By Madison Lee, author of Pregnancy After Preeclampsia
Eight years ago I almost lost my life giving birth to my daughter. Preeclampsia could've destroyed a family. I kissed my newborn as they whisked her out of my arms and into the NICU. It felt like a dream, or maybe more like a nightmare. My husband ran down the hallway, following the tiny bassinet that carried her lifeless body, and I pleaded with the nurses to let me out of bed. The room was spinning, and the cloudy vision that filled my eyes was haunting. I had zero control over what was going to happen to my daughter. I knew I may have held her for the last time and that she was trying to survive in this world without the comfort of her mom. I hated my body for betraying me; for letting me hover so close to death over those 36 hours. I hated the doctor who was sewing my vagina shut, and would've kicked him if I only had the strength to lift my foot from the stirrup. Preeclampsia stole everything from me, and I don't think I'll ever forgive it for that.
It took me five years to even entertain the idea of another pregnancy. I sold my daughter's clothes and toys as fast as she outgrew them. I tried to convince my husband to get a vasectomy because I was certain I would never want to go through it all over again. But, I was wrong. In 2014 I became pregnant with our second child, and was overjoyed. However, the fear of pregnancy was debilitating. I knew I needed to do things differently this time. I was the driver of the truck, and no one else was going to steer the wheel.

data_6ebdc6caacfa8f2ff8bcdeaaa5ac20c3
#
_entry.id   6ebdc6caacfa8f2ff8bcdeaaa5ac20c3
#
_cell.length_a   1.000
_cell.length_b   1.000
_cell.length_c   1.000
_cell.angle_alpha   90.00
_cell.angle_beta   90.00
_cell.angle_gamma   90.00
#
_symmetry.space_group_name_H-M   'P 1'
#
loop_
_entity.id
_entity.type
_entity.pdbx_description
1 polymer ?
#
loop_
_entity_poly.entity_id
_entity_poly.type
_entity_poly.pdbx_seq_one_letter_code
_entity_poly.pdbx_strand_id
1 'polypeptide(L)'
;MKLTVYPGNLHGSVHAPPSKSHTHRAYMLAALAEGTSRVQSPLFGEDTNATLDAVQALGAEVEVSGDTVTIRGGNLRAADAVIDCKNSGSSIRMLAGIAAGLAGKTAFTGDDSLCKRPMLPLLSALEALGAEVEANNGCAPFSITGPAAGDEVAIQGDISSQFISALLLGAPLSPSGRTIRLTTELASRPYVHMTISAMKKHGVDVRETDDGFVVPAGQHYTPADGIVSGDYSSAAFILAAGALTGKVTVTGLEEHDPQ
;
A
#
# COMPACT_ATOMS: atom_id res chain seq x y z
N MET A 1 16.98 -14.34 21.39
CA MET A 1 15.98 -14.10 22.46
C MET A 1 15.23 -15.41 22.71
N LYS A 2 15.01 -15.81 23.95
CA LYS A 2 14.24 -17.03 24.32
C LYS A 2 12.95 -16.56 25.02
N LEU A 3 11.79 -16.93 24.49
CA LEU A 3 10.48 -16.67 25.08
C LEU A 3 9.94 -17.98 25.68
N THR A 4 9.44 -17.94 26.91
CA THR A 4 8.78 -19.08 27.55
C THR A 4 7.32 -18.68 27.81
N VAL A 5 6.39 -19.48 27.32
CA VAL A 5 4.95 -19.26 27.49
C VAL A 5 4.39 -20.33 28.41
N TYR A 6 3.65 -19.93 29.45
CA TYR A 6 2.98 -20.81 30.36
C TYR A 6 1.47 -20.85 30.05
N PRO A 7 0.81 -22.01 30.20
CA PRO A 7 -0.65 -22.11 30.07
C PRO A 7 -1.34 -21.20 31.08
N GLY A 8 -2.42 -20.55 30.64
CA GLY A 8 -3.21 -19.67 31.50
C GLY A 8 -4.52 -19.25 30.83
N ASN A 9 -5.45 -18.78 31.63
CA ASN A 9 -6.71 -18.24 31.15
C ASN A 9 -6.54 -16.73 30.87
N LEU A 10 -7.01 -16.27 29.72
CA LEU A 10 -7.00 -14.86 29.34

During my first pregnancy, I found out three main things that I feel determined the success of my second pregnancy.
Number one: In my opinion, this is the most important one: BE YOUR OWN ADVOCATE. If you don't think you will have the strength, or if you will be incapacitated any time during the pregnancy/delivery, be sure to elect someone that you are positive will speak up for your wishes. I had no voice during my first pregnancy. I allowed doctors and nurses to make decisions for me based on their own agendas, and I knew I didn't want this to happen again. Even if I felt things were wrong, I never questioned them, and I'm still kicking myself for that. YOU are the leader of your pregnancy, and YOU should be the one making decisions. Now, I am not advising you not to consult with a doctor or trained midwife, but make sure that they are doing what's in yours and your baby's best interest; not just theirs.
Number two: KEEP AN EYE ON YOUR SYMPTOMS. After someone goes through preeclampsia, they know what the symptoms are: High blood pressure, protein in urine, blurred vision, severe headache, etc. But most of us wait until our next doctor visit to find out our levels. During my second pregnancy, I decided to take charge and check my levels at home. I bought a blood pressure monitor and ordered urine protein strips online. I checked both of my levels daily and more often if I felt a little 'off.' At the very least, it helped limit my stress about preeclampsia sneaking up on me without notice. I would advise any person dealing with a preeclamptic pregnancy, or a pregnancy after preeclampsia, to purchase these two essentials.
Number three: ENJOY BEING PREGNANT. I know for a fact, that I missed out on this one. During my first pregnancy, I was so afraid of what was going to happen, that I forgot to enjoy the here and now. As a first-time-mom, I think we speed forward to the baby, and never realize how precious the nine months of pregnancy really are. Pregnancy is a beautiful gift that, unfortunately, not all are given the opportunity to experience. It's to be cherished and remembered, but most of all -- enjoyed. Stop prepping the nursery and reading books about baby's first year. Stop talking to other mom's about the terrible twos, and private schools that they will attend when they are five years old. Stop hoping your body will 'bounce back' immediately after giving birth. Enjoy the now. Enjoy the fact that there is a miracle growing inside of your uterus. Embrace the incredible feat that it is to nourish the life of another human being. You are amazing. Enjoy it.